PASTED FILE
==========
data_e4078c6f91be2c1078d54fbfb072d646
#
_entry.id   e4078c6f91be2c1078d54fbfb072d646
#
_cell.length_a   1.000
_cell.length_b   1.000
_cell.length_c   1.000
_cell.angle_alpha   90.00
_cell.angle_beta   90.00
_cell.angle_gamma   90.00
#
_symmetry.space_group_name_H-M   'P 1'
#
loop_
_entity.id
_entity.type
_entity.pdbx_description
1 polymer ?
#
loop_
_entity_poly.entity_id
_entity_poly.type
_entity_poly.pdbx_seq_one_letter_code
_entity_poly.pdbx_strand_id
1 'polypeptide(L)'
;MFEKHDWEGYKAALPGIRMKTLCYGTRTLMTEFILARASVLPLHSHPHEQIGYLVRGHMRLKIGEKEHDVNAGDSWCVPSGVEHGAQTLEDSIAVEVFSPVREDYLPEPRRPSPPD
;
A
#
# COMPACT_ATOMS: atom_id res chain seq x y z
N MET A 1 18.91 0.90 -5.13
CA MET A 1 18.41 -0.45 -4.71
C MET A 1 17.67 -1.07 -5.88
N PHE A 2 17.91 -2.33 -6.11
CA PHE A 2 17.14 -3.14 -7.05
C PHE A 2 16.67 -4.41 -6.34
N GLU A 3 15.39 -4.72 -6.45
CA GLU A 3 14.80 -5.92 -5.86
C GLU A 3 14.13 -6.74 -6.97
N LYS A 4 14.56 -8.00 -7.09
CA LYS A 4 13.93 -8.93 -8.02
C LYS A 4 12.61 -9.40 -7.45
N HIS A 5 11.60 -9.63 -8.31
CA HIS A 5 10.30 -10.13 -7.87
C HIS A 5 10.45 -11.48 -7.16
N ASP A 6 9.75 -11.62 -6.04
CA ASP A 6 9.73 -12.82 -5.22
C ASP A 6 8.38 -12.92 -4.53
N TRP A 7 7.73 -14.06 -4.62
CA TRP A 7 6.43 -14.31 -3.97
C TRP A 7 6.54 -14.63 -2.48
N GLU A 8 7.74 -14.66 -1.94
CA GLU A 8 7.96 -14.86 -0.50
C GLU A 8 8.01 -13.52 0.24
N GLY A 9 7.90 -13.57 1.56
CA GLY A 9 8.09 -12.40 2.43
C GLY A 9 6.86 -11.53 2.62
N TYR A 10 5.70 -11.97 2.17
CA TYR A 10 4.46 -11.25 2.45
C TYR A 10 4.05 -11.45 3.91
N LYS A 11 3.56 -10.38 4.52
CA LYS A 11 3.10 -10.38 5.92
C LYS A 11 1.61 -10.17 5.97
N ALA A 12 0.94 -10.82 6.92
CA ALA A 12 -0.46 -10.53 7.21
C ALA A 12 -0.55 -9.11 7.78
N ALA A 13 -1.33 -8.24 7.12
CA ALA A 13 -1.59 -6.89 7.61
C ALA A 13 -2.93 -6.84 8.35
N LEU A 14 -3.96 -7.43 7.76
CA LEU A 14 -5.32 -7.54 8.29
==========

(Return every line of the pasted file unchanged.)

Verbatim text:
data_e4078c6f91be2c1078d54fbfb072d646
#
_entry.id   e4078c6f91be2c1078d54fbfb072d646
#
_cell.length_a   1.000
_cell.length_b   1.000
_cell.length_c   1.000
_cell.angle_alpha   90.00
_cell.angle_beta   90.00
_cell.angle_gamma   90.00
#
_symmetry.space_group_name_H-M   'P 1'
#
loop_
_entity.id
_entity.type
_entity.pdbx_description
1 polymer ?
#
loop_
_entity_poly.entity_id
_entity_poly.type
_entity_poly.pdbx_seq_one_letter_code
_entity_poly.pdbx_strand_id
1 'polypeptide(L)'
;MFEKHDWEGYKAALPGIRMKTLCYGTRTLMTEFILARASVLPLHSHPHEQIGYLVRGHMRLKIGEKEHDVNAGDSWCVPSGVEHGAQTLEDSIAVEVFSPVREDYLPEPRRPSPPD
;
A
#
# COMPACT_ATOMS: atom_id res chain seq x y z
N MET A 1 18.91 0.90 -5.13
CA MET A 1 18.41 -0.45 -4.71
C MET A 1 17.67 -1.07 -5.88
N PHE A 2 17.91 -2.33 -6.11
CA PHE A 2 17.14 -3.14 -7.05
C PHE A 2 16.67 -4.41 -6.34
N GLU A 3 15.39 -4.72 -6.45
CA GLU A 3 14.80 -5.92 -5.86
C GLU A 3 14.13 -6.74 -6.97
N LYS A 4 14.56 -8.00 -7.09
CA LYS A 4 13.93 -8.93 -8.02
C LYS A 4 12.61 -9.40 -7.45
N HIS A 5 11.60 -9.63 -8.31
CA HIS A 5 10.30 -10.13 -7.87
C HIS A 5 10.45 -11.48 -7.16
N ASP A 6 9.75 -11.62 -6.04
CA ASP A 6 9.73 -12.82 -5.22
C ASP A 6 8.38 -12.92 -4.53
N TRP A 7 7.73 -14.06 -4.62
CA TRP A 7 6.43 -14.31 -3.97
C TRP A 7 6.54 -14.63 -2.48
N GLU A 8 7.74 -14.66 -1.94
CA GLU A 8 7.96 -14.86 -0.50
C GLU A 8 8.01 -13.52 0.24
N GLY A 9 7.90 -13.57 1.56
CA GLY A 9 8.09 -12.40 2.43
C GLY A 9 6.86 -11.53 2.62
N TYR A 10 5.70 -11.97 2.17
CA TYR A 10 4.46 -11.25 2.45
C TYR A 10 4.05 -11.45 3.91
N LYS A 11 3.56 -10.38 4.52
CA LYS A 11 3.10 -10.38 5.92
C LYS A 11 1.61 -10.17 5.97
N ALA A 12 0.94 -10.82 6.92
CA ALA A 12 -0.46 -10.53 7.21
C ALA A 12 -0.55 -9.11 7.78
N ALA A 13 -1.33 -8.24 7.12
CA ALA A 13 -1.59 -6.89 7.61
C ALA A 13 -2.93 -6.84 8.35
N LEU A 14 -3.96 -7.43 7.76
CA LEU A 14 -5.32 -7.54 8.29